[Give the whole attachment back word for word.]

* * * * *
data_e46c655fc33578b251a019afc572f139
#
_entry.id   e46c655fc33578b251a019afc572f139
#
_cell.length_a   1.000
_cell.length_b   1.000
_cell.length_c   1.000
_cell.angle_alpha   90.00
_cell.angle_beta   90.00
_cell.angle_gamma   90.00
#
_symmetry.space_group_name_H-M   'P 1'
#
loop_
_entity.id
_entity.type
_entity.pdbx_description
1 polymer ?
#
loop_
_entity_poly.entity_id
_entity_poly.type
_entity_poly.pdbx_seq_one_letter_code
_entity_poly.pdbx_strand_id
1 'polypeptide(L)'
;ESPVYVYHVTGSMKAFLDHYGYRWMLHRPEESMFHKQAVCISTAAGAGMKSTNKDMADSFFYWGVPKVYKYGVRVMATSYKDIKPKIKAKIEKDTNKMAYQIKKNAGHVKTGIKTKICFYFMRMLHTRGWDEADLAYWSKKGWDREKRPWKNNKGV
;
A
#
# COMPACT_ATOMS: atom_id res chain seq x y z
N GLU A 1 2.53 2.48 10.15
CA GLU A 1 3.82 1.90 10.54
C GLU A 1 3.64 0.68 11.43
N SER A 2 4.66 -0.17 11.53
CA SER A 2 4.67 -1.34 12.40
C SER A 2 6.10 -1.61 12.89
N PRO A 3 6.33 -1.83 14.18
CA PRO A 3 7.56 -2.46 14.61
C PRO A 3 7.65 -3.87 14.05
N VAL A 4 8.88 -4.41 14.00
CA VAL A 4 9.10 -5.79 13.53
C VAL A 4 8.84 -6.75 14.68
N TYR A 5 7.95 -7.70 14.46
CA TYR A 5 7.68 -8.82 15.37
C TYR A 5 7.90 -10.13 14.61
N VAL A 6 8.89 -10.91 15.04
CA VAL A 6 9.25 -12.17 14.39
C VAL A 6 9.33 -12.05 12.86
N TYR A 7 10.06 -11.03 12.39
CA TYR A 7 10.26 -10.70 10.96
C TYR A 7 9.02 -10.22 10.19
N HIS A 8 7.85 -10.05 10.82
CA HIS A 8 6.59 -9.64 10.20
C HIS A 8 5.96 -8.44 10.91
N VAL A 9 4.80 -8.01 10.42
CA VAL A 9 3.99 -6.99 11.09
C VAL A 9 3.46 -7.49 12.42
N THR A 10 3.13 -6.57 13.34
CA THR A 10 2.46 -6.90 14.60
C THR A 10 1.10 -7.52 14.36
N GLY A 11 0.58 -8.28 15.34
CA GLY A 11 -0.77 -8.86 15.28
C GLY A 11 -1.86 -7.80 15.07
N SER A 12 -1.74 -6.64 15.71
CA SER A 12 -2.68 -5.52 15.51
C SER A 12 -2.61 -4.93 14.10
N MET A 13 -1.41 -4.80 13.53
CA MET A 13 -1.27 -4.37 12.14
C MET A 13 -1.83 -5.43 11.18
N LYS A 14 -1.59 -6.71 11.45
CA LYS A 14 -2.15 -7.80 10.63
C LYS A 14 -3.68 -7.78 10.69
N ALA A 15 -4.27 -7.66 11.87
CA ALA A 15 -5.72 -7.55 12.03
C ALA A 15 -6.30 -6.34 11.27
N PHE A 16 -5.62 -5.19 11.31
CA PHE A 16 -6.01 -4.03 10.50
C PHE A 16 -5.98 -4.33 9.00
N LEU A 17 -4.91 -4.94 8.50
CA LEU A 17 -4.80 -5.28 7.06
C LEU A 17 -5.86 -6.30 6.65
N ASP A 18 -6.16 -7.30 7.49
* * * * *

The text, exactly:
data_e46c655fc33578b251a019afc572f139
#
_entry.id   e46c655fc33578b251a019afc572f139
#
_cell.length_a   1.000
_cell.length_b   1.000
_cell.length_c   1.000
_cell.angle_alpha   90.00
_cell.angle_beta   90.00
_cell.angle_gamma   90.00
#
_symmetry.space_group_name_H-M   'P 1'
#
loop_
_entity.id
_entity.type
_entity.pdbx_description
1 polymer ?
#
loop_
_entity_poly.entity_id
_entity_poly.type
_entity_poly.pdbx_seq_one_letter_code
_entity_poly.pdbx_strand_id
1 'polypeptide(L)'
;ESPVYVYHVTGSMKAFLDHYGYRWMLHRPEESMFHKQAVCISTAAGAGMKSTNKDMADSFFYWGVPKVYKYGVRVMATSYKDIKPKIKAKIEKDTNKMAYQIKKNAGHVKTGIKTKICFYFMRMLHTRGWDEADLAYWSKKGWDREKRPWKNNKGV
;
A
#
# COMPACT_ATOMS: atom_id res chain seq x y z
N GLU A 1 2.53 2.48 10.15
CA GLU A 1 3.82 1.90 10.54
C GLU A 1 3.64 0.68 11.43
N SER A 2 4.66 -0.17 11.53
CA SER A 2 4.67 -1.34 12.40
C SER A 2 6.10 -1.61 12.89
N PRO A 3 6.33 -1.83 14.18
CA PRO A 3 7.56 -2.46 14.61
C PRO A 3 7.65 -3.87 14.05
N VAL A 4 8.88 -4.41 14.00
CA VAL A 4 9.10 -5.79 13.53
C VAL A 4 8.84 -6.75 14.68
N TYR A 5 7.95 -7.70 14.46
CA TYR A 5 7.68 -8.82 15.37
C TYR A 5 7.90 -10.13 14.61
N VAL A 6 8.89 -10.91 15.04
CA VAL A 6 9.25 -12.17 14.39
C VAL A 6 9.33 -12.05 12.86
N TYR A 7 10.06 -11.03 12.39
CA TYR A 7 10.26 -10.70 10.96
C TYR A 7 9.02 -10.22 10.19
N HIS A 8 7.85 -10.05 10.82
CA HIS A 8 6.59 -9.64 10.20
C HIS A 8 5.96 -8.44 10.91
N VAL A 9 4.80 -8.01 10.42
CA VAL A 9 3.99 -6.99 11.09
C VAL A 9 3.46 -7.49 12.42
N THR A 10 3.13 -6.57 13.34
CA THR A 10 2.46 -6.90 14.60
C THR A 10 1.10 -7.52 14.36
N GLY A 11 0.58 -8.28 15.34
CA GLY A 11 -0.77 -8.86 15.28
C GLY A 11 -1.86 -7.80 15.07
N SER A 12 -1.74 -6.64 15.71
CA SER A 12 -2.68 -5.52 15.51
C SER A 12 -2.61 -4.93 14.10
N MET A 13 -1.41 -4.80 13.53
CA MET A 13 -1.27 -4.37 12.14
C MET A 13 -1.83 -5.43 11.18
N LYS A 14 -1.59 -6.71 11.45
CA LYS A 14 -2.15 -7.80 10.63
C LYS A 14 -3.68 -7.78 10.69
N ALA A 15 -4.27 -7.66 11.87
CA ALA A 15 -5.72 -7.55 12.03
C ALA A 15 -6.30 -6.34 11.27
N PHE A 16 -5.62 -5.19 11.31
CA PHE A 16 -6.01 -4.03 10.50
C PHE A 16 -5.98 -4.33 9.00
N LEU A 17 -4.91 -4.94 8.50
CA LEU A 17 -4.80 -5.28 7.06
C LEU A 17 -5.86 -6.30 6.65
N ASP A 18 -6.16 -7.30 7.49